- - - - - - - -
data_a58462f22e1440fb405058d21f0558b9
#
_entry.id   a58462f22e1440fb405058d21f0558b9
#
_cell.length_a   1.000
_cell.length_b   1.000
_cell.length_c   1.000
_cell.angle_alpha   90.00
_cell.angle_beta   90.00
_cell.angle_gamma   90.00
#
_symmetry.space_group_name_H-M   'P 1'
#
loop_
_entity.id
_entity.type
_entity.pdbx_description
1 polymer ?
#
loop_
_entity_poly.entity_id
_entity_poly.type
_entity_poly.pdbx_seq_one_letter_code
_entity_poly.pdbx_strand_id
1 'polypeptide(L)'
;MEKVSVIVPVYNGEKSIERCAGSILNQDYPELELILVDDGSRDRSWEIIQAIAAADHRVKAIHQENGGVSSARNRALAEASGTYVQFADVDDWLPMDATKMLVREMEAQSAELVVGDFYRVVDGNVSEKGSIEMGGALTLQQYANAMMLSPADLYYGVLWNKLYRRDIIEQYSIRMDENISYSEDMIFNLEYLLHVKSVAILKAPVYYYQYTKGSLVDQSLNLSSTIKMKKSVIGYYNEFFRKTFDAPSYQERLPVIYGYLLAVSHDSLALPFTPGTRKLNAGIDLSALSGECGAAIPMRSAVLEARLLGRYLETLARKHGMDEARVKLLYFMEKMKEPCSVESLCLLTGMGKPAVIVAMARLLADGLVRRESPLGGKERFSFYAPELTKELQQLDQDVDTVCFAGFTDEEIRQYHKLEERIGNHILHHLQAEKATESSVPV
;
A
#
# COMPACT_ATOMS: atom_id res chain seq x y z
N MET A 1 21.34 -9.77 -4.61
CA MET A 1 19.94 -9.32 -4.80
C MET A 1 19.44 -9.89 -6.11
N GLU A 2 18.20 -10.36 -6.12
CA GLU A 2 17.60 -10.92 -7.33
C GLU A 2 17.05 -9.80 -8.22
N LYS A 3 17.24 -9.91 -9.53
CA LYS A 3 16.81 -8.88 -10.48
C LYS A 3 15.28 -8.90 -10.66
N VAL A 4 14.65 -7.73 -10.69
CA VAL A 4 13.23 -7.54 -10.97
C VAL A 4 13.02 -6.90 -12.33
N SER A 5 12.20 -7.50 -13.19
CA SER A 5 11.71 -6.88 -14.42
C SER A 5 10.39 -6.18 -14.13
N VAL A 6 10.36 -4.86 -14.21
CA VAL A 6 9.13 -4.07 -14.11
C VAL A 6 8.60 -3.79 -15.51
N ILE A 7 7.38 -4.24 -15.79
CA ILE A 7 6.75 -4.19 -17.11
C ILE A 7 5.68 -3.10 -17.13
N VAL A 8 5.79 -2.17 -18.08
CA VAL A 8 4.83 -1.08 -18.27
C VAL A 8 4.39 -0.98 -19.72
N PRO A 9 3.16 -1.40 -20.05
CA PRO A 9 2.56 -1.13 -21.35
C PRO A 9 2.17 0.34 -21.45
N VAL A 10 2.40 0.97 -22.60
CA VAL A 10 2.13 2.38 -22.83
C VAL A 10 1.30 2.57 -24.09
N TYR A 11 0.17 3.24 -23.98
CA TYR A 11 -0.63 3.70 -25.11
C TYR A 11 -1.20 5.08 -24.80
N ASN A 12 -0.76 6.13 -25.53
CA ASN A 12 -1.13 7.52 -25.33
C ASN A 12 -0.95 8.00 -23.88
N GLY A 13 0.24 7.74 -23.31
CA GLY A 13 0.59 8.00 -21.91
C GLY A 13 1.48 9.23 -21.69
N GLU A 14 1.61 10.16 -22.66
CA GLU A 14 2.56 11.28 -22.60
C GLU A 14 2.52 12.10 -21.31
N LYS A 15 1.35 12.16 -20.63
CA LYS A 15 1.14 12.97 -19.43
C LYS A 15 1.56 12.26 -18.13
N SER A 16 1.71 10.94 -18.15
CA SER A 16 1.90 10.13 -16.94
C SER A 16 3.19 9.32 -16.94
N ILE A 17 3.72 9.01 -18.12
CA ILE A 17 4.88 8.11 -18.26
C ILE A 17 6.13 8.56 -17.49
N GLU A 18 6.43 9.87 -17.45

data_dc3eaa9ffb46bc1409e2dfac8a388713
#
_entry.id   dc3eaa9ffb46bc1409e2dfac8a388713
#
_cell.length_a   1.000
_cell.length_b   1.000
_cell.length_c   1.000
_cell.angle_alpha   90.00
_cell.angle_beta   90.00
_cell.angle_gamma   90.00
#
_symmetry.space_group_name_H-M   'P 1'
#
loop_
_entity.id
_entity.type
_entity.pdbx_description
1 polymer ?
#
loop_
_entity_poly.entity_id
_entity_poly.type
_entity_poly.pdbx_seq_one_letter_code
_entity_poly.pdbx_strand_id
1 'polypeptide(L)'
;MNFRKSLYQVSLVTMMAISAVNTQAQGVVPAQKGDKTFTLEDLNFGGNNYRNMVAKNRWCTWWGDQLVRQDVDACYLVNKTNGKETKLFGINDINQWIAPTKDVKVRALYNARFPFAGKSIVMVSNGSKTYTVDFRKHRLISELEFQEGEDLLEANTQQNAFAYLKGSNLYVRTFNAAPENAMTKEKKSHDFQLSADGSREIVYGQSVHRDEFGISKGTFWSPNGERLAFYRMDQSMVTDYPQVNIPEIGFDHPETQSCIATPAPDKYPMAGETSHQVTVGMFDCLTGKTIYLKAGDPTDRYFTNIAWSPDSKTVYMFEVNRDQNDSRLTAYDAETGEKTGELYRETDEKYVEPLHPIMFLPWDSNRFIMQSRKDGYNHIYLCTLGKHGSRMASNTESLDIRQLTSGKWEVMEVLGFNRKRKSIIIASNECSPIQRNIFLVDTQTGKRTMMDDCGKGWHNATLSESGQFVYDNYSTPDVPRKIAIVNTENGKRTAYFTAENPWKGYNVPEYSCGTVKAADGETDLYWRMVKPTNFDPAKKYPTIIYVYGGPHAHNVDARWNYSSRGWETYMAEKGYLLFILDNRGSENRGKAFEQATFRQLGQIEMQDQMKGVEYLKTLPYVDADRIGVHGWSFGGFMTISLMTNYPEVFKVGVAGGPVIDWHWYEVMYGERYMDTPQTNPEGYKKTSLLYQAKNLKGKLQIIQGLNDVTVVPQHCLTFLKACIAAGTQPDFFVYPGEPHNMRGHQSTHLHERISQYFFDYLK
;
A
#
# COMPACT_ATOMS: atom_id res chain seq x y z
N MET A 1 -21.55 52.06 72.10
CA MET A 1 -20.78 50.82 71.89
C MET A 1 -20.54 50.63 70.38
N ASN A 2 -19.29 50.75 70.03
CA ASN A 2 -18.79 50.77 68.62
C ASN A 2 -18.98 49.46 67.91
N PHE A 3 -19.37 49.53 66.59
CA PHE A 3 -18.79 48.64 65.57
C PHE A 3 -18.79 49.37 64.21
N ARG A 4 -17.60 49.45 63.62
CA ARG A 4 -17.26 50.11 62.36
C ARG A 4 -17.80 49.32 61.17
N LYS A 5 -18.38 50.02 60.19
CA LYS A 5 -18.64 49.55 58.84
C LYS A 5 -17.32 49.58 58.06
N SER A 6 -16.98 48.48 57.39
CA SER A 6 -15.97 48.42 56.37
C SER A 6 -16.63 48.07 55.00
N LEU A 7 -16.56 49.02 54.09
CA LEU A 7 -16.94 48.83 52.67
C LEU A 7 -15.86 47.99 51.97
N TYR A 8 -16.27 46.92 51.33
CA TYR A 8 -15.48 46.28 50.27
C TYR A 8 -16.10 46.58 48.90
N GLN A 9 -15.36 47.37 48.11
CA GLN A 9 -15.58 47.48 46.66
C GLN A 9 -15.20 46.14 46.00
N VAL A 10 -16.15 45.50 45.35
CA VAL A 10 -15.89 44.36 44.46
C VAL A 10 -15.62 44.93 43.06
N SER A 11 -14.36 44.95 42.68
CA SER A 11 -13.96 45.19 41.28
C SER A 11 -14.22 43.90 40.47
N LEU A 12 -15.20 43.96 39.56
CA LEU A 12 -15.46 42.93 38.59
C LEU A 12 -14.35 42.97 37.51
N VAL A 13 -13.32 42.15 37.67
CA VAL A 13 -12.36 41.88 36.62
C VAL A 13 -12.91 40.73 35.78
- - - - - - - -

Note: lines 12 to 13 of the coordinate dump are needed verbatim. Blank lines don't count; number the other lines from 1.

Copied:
_symmetry.space_group_name_H-M   'P 1'
#